Bennett and Sargeant live in the district’s southern section. Dobbyn and Storck are residents of the north. All four candidates said they want balanced development and vowed to focus more on Route 1, which straddles the Mount Vernon and Lee districts and is the area’s main commercial corridor — and another source of divide. While recently opened shopping centers on the Lee side thrum with activity, the aging businesses and car title loan companies on the Mount Vernon side are far less appealing for residents.

A massive road-widening project near Fort Belvoir is supposed to eventually ease congestion along Route 1 and open up new development opportunities. There is a plan to build 329 apartments and 144 townhouses on 33 acres lining the highway, which has sparked a debate over affordable housing and density in the area — already home to three trailer-park communities and to schools that have among the county’s highest proportions of students on free and reduced-price lunches, an indicator of poverty.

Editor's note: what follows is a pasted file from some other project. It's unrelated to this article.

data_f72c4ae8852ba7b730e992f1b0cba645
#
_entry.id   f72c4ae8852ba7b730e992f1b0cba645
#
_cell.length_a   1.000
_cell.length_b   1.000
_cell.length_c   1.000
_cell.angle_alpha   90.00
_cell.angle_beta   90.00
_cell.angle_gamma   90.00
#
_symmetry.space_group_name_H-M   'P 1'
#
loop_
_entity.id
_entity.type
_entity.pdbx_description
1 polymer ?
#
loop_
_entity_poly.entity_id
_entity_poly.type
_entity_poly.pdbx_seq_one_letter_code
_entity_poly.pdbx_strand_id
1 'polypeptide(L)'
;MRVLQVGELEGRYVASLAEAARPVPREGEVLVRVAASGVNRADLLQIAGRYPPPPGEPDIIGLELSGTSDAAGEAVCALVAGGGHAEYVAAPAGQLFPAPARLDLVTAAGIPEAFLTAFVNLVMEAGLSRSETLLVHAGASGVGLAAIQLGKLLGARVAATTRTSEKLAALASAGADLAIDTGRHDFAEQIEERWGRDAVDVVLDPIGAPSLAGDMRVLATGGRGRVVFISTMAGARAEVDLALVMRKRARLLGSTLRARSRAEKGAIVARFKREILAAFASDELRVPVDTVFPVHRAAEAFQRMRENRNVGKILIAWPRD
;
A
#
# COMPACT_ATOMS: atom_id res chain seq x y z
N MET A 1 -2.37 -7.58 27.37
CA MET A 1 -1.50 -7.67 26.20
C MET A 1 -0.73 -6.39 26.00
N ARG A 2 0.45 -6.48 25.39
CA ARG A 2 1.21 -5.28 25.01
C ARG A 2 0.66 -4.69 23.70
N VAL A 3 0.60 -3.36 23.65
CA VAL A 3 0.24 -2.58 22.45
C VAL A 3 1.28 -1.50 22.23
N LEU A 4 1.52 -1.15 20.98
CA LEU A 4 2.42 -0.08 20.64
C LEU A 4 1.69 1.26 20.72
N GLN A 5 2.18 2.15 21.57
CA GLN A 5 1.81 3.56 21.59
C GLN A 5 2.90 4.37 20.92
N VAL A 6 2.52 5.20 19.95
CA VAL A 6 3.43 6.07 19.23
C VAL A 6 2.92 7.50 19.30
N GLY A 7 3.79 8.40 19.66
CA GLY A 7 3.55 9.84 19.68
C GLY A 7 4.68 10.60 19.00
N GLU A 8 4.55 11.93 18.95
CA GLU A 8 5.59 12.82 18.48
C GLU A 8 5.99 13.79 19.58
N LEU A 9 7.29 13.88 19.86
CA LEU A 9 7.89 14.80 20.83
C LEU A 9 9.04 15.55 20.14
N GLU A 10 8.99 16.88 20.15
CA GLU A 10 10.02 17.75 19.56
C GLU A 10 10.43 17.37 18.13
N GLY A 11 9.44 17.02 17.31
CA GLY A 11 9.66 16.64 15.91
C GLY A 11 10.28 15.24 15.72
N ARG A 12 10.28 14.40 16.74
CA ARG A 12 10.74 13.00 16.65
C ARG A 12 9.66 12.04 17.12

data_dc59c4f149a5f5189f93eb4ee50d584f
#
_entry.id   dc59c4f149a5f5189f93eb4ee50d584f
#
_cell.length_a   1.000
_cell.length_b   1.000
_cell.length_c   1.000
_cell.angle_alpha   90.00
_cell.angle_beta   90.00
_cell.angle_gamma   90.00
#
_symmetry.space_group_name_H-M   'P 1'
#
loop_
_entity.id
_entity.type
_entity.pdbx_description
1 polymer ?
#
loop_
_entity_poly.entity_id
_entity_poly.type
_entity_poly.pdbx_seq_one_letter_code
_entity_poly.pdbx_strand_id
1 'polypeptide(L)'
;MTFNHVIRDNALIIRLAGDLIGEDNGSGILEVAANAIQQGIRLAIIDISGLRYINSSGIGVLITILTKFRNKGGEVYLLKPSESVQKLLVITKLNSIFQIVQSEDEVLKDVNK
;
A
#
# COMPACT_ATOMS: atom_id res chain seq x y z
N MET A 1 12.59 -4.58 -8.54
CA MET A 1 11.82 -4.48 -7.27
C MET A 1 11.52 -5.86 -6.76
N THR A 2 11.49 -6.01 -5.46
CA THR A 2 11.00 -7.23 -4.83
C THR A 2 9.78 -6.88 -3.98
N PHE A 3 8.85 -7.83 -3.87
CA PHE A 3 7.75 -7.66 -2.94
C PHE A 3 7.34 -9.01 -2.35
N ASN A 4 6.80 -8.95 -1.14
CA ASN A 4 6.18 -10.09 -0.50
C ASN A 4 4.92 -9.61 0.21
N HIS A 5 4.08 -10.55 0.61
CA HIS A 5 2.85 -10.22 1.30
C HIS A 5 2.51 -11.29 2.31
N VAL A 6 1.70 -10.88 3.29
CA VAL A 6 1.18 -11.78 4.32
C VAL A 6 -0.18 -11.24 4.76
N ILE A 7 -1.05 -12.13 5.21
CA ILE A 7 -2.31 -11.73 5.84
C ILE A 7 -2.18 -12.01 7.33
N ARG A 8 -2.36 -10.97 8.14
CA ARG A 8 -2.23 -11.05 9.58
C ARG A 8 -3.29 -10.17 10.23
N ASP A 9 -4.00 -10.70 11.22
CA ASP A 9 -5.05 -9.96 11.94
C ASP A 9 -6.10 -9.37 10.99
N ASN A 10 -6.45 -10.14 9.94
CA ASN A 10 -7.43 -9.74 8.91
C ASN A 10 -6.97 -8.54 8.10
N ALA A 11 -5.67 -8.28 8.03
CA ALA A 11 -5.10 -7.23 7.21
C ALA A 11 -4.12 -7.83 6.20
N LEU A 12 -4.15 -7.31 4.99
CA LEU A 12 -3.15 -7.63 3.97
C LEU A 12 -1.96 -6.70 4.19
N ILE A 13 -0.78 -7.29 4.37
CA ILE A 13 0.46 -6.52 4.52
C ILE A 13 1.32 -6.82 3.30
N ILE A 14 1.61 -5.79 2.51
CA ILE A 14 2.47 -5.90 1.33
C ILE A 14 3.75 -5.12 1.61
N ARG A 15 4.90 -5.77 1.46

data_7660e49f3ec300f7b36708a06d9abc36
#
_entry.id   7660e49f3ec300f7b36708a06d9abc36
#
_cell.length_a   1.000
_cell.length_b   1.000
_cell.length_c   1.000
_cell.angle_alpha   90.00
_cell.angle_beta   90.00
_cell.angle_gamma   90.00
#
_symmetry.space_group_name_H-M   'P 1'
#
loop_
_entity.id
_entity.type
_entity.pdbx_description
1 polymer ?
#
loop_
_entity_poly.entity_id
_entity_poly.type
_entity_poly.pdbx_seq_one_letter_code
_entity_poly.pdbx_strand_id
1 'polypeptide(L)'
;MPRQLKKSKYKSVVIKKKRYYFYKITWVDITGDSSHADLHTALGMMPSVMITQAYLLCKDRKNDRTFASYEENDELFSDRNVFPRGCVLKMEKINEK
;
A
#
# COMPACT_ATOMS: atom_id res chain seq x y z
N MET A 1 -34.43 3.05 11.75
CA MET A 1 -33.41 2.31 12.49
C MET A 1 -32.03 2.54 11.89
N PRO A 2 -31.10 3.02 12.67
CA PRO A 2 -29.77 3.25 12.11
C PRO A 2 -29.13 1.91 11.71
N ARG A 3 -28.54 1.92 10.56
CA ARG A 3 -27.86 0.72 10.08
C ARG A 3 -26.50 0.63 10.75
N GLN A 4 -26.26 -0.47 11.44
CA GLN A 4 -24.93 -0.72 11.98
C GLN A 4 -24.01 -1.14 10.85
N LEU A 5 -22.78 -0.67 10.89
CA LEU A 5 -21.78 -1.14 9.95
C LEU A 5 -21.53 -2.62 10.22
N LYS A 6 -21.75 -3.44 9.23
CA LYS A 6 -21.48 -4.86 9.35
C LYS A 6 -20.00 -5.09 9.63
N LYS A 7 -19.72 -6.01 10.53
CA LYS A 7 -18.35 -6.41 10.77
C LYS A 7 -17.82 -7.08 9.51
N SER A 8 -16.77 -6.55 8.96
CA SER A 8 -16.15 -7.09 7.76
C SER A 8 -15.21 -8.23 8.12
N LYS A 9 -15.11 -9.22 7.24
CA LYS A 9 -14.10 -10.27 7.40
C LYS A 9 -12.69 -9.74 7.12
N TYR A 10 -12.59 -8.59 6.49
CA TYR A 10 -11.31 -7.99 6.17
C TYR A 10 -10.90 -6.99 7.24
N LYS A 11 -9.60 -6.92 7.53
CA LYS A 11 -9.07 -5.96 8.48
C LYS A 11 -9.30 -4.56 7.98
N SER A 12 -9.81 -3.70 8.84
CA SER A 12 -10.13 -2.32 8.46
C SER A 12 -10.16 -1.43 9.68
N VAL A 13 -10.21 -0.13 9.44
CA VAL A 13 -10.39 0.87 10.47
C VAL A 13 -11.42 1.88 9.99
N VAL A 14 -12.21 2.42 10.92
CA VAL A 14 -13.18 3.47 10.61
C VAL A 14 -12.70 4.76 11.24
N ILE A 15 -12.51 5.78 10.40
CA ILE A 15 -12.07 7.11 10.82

HANDOUT PHOTO: Fairfax County school board member Dan Storck (Courtesy of Dan Storck) Dan Storck
(Courtesy of Dan Storck)

Holly Dougherty, executive director of the Mount Vernon-Lee Chamber of Commerce, said local businesses worry about an over-concentration of poverty without enough resources or jobs to serve low-income residents.

“We all feel the need to help people,” Dougherty said. “But you get to a point where you’re not helping people when you’re putting them into schools that are failing or areas where there is no employment.”

Sargeant, 60, says his 13 years as a county planning commissioner will help him bring new energy to the area. “We’re not going to be Tysons or going to be Reston,” Sargeant said. “It will be our version of that kind of new development for the future of the Route 1 corridor.”